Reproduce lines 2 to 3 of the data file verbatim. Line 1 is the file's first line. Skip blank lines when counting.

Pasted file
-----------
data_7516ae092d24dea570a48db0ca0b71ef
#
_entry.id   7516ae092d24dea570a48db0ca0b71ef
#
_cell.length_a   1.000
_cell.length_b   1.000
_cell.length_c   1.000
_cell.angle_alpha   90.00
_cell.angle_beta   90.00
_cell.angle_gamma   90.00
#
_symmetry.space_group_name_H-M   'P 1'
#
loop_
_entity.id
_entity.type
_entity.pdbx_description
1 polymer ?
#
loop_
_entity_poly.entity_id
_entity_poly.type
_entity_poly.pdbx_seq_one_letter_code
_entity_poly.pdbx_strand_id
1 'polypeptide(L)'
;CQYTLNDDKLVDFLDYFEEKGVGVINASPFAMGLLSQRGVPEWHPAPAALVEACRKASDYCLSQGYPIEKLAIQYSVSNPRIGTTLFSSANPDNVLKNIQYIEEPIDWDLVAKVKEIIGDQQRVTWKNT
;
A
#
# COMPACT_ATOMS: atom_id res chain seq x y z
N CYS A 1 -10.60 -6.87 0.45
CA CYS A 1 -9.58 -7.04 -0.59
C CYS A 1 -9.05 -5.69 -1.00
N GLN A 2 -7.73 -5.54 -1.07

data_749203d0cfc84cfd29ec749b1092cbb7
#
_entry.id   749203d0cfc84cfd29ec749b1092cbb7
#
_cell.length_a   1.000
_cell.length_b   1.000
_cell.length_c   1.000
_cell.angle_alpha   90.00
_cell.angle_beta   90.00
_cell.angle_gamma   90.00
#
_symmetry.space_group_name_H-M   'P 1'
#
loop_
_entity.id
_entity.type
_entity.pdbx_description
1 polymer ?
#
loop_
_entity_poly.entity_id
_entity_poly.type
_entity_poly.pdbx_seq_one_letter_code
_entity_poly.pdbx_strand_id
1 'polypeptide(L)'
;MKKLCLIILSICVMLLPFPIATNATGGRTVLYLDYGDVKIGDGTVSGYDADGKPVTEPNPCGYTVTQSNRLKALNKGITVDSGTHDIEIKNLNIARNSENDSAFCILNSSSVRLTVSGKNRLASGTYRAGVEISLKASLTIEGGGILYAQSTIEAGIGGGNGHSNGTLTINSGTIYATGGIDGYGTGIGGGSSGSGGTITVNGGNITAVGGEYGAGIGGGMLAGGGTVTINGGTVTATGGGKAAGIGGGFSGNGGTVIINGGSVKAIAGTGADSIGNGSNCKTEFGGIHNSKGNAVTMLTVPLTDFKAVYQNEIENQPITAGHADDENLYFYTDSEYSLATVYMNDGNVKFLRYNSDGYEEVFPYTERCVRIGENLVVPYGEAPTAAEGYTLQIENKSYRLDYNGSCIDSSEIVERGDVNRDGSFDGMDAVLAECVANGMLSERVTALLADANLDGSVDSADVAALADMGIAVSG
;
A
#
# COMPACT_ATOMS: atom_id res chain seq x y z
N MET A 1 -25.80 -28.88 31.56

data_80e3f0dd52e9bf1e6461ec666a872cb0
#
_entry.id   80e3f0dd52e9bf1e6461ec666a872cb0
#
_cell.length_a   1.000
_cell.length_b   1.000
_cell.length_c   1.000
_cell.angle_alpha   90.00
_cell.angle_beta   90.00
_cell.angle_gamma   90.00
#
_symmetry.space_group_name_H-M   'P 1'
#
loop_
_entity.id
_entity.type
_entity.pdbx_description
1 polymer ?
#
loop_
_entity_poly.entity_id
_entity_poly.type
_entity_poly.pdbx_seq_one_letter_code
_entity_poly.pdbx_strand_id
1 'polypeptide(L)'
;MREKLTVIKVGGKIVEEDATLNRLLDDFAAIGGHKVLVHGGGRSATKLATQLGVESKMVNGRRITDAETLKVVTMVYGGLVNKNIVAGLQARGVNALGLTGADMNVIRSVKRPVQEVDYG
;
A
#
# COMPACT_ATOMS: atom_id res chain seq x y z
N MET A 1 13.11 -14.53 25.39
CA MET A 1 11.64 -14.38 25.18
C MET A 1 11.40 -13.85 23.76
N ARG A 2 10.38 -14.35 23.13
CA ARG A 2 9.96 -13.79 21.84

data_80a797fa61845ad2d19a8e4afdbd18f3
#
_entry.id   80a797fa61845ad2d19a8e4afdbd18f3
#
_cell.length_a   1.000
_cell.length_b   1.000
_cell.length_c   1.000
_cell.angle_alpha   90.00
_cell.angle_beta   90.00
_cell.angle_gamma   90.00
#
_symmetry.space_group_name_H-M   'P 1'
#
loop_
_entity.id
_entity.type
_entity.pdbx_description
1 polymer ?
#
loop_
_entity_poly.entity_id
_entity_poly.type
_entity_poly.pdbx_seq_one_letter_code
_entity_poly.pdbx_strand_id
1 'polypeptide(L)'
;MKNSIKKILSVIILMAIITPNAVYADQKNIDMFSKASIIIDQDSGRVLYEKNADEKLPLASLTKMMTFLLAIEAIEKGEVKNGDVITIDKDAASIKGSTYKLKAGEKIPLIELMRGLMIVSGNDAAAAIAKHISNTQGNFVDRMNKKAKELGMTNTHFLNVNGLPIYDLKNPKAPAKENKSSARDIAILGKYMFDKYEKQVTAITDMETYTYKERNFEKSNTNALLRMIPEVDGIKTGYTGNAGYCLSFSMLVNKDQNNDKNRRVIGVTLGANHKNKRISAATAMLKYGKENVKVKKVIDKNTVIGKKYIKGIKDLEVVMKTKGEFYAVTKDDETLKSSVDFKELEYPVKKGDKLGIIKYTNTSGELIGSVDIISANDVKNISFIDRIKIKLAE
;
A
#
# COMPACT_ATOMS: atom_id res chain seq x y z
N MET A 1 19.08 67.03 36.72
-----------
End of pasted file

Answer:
#
_entry.id   7516ae092d24dea570a48db0ca0b71ef